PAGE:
Background: Adherence to antiretroviral therapy (ART) is imperative for viral suppression and reducing HIV transmission, but many people living with HIV report difficultly sustaining long-term adherence. Long-acting injectable (LAI) ART has the potential to transform HIV treatment and prevention. However, little LAI ART-related behavioral research has occurred among women, particularly outside of clinical trials.
Setting: Six Women's Interagency HIV Study sites: New York, Chicago, Washington DC, Atlanta, Chapel Hill, and San Francisco.
Methods: We conducted 59 in-depth interviews with women living with HIV across 6 Women's Interagency HIV Study sites (10 per site; 9 at Washington DC). We interviewed women who were not included in LAI ART clinical trials but who receive care at university settings that will administer LAI ART once it is approved. Interviews were recorded, transcribed, and analyzed using thematic content analysis.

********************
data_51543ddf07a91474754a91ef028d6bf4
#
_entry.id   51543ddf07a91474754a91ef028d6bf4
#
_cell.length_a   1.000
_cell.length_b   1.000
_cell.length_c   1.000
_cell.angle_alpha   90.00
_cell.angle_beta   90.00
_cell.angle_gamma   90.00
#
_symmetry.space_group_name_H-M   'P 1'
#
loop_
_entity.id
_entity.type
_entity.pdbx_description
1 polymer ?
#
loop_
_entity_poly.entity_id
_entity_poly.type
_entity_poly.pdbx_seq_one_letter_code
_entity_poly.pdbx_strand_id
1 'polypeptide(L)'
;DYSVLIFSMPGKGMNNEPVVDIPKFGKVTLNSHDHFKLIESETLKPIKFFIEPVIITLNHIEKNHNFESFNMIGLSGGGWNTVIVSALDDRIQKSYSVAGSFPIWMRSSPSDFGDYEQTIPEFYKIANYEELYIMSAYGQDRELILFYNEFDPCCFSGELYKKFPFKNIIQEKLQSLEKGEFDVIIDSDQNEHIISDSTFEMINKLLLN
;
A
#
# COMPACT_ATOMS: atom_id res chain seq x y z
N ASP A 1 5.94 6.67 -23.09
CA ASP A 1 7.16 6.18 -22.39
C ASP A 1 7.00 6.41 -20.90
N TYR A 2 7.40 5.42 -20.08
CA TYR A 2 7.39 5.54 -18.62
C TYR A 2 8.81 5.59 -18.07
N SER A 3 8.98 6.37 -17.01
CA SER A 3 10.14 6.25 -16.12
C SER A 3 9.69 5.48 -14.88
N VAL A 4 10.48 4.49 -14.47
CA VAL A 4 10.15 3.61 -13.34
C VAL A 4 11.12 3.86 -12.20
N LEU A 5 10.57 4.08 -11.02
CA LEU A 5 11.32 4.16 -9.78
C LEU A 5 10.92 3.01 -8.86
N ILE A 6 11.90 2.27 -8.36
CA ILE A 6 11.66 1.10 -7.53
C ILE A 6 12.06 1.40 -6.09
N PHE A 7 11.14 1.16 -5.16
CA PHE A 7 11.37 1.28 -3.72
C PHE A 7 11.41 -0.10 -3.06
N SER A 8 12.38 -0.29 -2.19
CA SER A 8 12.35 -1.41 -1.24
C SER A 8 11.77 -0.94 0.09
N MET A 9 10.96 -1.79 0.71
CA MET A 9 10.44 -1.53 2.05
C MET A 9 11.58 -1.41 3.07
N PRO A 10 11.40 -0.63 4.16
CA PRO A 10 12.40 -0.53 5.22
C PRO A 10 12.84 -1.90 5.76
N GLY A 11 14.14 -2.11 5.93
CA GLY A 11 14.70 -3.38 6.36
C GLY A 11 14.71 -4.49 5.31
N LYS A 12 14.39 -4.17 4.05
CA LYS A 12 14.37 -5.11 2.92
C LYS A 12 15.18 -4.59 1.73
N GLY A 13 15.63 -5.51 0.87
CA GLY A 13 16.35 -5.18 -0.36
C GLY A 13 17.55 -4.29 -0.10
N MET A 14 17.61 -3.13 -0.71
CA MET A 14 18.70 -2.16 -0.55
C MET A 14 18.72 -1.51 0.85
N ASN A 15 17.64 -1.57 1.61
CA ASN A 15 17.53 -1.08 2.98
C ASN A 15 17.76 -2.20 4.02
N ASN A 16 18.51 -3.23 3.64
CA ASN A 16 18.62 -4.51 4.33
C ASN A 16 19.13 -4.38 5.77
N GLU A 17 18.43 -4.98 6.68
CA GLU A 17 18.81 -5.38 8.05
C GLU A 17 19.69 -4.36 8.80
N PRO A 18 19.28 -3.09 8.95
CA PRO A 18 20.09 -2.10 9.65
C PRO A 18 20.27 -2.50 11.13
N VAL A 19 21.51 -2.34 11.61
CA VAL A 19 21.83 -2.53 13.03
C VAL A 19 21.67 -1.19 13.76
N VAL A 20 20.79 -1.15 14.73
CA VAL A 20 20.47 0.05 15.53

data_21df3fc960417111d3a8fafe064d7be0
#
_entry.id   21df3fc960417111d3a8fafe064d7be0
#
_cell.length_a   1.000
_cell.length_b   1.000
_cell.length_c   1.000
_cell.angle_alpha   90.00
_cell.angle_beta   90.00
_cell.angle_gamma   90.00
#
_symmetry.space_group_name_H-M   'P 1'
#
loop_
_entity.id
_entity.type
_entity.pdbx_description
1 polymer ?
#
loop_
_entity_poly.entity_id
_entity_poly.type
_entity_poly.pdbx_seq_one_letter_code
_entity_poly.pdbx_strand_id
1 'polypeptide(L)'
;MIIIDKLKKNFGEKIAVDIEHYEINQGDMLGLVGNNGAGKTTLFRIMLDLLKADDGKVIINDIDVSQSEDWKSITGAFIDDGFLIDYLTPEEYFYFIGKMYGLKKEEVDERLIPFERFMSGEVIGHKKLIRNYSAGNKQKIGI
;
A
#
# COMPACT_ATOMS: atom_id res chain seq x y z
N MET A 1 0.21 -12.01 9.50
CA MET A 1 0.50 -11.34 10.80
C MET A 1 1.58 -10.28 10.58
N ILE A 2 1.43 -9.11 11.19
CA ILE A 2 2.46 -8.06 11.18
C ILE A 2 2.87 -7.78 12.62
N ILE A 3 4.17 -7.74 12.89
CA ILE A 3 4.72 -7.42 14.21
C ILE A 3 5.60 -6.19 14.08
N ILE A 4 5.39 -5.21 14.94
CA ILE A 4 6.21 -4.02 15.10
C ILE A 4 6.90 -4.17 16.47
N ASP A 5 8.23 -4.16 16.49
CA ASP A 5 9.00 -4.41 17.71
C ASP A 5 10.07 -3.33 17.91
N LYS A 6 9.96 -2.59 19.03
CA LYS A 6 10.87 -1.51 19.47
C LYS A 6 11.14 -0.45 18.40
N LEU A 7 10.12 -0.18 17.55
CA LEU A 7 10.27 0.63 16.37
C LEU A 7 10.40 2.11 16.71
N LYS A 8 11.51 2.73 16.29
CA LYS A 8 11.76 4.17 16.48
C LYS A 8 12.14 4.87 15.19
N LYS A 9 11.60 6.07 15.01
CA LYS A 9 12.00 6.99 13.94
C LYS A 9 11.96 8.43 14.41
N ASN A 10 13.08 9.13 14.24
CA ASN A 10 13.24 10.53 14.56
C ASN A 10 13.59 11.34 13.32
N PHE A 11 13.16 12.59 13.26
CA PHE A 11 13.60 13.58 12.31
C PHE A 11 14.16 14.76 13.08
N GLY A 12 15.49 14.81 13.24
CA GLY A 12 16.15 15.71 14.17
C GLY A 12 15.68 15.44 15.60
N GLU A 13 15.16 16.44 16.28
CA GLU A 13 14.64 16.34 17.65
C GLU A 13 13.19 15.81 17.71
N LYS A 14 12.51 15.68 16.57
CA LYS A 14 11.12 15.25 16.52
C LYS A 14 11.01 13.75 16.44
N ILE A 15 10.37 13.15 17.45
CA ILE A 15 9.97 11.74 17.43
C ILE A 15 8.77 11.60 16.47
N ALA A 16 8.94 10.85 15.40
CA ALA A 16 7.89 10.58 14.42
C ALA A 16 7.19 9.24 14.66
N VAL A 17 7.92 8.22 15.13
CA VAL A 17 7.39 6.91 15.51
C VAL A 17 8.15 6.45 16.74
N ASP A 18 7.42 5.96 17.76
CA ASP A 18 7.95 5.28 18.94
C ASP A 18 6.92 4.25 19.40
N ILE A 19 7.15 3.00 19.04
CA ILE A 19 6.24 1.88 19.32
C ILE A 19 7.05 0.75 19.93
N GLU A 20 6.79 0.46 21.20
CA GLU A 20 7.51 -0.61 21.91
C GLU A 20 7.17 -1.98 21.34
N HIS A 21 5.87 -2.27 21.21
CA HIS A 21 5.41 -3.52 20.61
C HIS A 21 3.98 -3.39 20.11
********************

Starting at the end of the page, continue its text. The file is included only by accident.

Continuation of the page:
Results: Most women enthusiastically endorsed monthly LAI ART and would prefer it over pills. The following 3 reasons emerged for this preference: (1) convenience and confidentiality, (2) avoiding daily reminders about living with HIV, and (3) believing that shots are more effective than pills. Challenges remain, however, specifically around (1) medical mistrust, (2) concerns about safety and effectiveness, (3) pill burden for HIV and other conditions, and (4) barriers to additional medical visits.
Conclusions: Most women preferred LAI ART over daily pills given its benefits, including convenience, privacy, and perceived effectiveness. Future research should incorporate more women into LAI ART trials to better understand and align development with user concerns and preferences to enhance uptake.